Implications for planning smart parking schemes in Espoo
Insinööritieteiden korkeakoulu | Master's thesis
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Managing Spatial Change, Urban Engineering
Master's Programme in Transportation and Environmental Engineering
AbstractThe Helsinki Metropolitan Area faces a significant urbanisation challenge with the population and number of jobs in the region expected to double by 2050. So that the transport network can cope with the increased pressures that urbanisation brings, there is effort to improve sustainability and efficiency of transport within the region. A dynamic parking scheme may help to stimulate development and encourage a move to more sustainable transport modes. This research proposed a dynamic parking scheme for the urban area of Leppävaara, in which the tariff changes according to temporal and geographical variables, and investigated how such a scheme may impact travel behaviour for different purposes. The research was composed of four parts, a review of existing literature on the subject, interviews with field experts, an analysis of parking in Leppävaara and a survey to ascertain public opinion of the proposed scheme. Previous research indicates that parking fees can be politically difficult to implement but that they can be very effective in encouraging more sustainable transportation. Smart parking technologies have shown that enforcement and collection of parking fees can be made easier and cheaper. Field experts admit that parking demands can be a barrier to development and that parking fees are in principle a good idea for reasons of equality and sustainability. In the study area of Leppävaara, there are about 1.2 residential parking spaces for each car and about 0.25 commercial parking spaces per employee. Taking modal shares into account this would indicate that for residents and employees, there are sufficient amounts of off-street parking spaces, meaning that on-street parking spaces could be used in the main by visitors to Leppävaara. The survey revealed that the majority are opposed to parking fees although a notable proportion believed a small parking fee to be reasonable. If parking fees were implemented on all parking spaces, many people who visit Leppävaara for shopping purposes would go elsewhere to avoid fees. People visiting Leppävaara for work purposes would not change their behaviour so significantly because the employer would pay for travel expenses. Many visiting for social reasons would change to a different transport mode instead of the car. A parking control scheme should involve all parking spaces, both private and public, within the urban area. The cooperation required for such a scheme is very challenging however, considering the number of stakeholders and differing interests involved.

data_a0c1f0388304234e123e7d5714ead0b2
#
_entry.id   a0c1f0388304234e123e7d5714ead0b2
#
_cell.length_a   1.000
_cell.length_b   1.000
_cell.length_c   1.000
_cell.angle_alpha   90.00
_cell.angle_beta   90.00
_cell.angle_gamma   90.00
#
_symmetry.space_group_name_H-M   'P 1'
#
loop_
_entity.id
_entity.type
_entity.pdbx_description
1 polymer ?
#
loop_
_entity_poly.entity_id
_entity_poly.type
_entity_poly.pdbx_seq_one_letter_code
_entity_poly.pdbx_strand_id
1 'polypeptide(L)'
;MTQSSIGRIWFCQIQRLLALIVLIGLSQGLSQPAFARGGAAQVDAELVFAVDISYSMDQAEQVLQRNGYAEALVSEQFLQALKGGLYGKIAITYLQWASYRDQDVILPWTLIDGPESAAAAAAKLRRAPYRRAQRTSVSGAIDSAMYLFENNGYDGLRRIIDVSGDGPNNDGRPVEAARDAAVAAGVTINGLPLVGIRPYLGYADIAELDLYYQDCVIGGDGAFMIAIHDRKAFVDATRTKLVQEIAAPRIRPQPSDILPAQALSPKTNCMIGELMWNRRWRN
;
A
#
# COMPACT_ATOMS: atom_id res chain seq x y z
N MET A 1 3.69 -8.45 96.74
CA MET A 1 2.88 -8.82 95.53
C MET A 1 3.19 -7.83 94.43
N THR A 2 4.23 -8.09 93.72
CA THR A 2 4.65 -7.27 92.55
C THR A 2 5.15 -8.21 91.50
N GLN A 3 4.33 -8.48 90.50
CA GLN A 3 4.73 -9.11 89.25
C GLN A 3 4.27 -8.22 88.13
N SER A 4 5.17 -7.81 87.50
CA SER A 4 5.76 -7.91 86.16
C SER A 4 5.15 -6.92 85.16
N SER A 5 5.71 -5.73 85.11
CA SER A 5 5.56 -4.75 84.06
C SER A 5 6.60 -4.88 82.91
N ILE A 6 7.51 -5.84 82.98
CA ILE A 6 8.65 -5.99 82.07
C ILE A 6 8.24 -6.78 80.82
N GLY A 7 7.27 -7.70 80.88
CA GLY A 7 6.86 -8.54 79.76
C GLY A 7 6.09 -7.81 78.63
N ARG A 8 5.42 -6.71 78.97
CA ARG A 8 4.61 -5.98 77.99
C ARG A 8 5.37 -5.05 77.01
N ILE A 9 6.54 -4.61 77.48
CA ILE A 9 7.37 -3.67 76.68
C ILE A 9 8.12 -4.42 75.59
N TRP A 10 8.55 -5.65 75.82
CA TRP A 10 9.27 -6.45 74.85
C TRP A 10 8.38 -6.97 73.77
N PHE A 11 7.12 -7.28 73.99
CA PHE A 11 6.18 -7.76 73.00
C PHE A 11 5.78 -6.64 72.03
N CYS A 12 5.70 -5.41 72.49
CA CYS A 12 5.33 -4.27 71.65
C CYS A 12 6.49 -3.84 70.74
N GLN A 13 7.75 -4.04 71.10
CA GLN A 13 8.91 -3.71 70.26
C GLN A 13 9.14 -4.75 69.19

Thesis advisorNyberg, Johanna
smart parking, dynamic parking fees, urban transport planning, co-design